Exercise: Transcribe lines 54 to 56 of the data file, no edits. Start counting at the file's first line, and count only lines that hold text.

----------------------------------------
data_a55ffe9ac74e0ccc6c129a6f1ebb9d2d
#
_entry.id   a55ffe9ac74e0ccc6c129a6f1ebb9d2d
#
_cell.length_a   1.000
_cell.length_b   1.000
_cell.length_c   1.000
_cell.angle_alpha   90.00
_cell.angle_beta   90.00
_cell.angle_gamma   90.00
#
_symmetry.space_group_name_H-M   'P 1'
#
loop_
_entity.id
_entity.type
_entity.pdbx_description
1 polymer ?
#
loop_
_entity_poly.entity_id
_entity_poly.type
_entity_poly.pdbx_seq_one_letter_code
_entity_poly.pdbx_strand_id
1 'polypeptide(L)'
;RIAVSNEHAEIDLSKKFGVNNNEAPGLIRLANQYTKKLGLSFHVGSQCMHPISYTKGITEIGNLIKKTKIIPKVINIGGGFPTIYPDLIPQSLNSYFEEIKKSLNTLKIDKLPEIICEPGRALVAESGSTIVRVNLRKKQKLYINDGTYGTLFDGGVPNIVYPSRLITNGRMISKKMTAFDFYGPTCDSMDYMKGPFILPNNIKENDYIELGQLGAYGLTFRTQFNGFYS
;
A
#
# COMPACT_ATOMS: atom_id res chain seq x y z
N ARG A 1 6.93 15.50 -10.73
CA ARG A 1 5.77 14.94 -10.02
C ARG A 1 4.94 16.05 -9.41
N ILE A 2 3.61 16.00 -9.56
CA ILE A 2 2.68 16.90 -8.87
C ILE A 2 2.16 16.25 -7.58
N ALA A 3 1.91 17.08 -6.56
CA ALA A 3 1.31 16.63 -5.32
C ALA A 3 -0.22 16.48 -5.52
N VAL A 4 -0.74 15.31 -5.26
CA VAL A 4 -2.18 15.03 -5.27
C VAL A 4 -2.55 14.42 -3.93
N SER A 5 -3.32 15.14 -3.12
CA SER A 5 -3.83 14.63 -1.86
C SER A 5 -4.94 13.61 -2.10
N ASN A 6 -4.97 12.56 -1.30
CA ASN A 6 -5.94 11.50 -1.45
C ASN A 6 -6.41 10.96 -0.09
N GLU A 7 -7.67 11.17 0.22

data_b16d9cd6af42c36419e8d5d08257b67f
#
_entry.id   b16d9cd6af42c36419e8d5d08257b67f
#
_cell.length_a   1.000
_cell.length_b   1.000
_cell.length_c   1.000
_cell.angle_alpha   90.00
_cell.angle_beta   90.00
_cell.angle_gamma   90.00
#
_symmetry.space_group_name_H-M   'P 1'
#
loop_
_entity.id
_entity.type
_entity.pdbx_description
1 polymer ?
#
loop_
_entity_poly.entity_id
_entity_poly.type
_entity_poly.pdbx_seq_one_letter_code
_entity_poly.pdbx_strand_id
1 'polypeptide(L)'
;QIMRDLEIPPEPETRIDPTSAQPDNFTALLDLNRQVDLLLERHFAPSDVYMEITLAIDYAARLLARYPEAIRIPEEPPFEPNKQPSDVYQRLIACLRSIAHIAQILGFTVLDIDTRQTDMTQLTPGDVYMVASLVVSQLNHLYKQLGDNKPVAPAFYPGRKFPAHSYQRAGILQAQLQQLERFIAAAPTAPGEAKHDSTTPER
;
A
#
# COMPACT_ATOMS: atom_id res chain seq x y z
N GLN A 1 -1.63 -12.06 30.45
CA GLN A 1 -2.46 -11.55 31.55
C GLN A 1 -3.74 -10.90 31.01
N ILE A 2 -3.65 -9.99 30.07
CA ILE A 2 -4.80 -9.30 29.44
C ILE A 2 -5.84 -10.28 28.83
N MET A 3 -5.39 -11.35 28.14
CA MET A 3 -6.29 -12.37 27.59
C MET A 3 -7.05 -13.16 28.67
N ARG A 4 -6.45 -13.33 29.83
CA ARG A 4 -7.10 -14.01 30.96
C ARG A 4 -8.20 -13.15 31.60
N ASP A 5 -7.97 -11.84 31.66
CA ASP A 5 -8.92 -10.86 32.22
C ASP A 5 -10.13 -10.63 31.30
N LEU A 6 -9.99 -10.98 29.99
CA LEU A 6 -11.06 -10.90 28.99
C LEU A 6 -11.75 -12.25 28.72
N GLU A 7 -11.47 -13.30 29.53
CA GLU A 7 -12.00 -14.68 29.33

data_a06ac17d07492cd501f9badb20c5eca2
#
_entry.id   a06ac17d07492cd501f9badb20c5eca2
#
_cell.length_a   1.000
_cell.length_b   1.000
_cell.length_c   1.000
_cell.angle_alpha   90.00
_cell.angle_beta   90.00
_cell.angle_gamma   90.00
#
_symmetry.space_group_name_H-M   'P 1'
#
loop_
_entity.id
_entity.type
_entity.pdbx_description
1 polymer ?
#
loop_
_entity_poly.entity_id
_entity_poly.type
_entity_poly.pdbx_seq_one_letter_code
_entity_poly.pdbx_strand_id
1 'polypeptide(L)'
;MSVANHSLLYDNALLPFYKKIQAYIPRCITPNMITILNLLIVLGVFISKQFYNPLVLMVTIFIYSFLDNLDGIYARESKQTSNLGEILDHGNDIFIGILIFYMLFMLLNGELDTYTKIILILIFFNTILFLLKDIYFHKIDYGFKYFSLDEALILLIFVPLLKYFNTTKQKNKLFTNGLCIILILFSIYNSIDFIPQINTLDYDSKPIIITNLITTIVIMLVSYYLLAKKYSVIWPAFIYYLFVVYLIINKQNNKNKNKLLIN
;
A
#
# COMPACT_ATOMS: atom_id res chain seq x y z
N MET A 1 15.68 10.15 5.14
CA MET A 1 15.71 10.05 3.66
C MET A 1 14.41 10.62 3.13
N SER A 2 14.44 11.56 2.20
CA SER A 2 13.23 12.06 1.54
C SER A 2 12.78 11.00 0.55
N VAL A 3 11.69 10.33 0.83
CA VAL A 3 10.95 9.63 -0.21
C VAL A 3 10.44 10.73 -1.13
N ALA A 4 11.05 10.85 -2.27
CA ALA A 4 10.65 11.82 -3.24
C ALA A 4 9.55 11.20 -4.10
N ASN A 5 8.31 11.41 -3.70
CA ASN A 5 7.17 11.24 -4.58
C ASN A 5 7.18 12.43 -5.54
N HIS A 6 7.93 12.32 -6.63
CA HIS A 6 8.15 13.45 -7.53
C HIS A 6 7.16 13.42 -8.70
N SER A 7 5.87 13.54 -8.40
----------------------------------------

_cell.length_a   1.000
_cell.length_b   1.000
_cell.length_c   1.000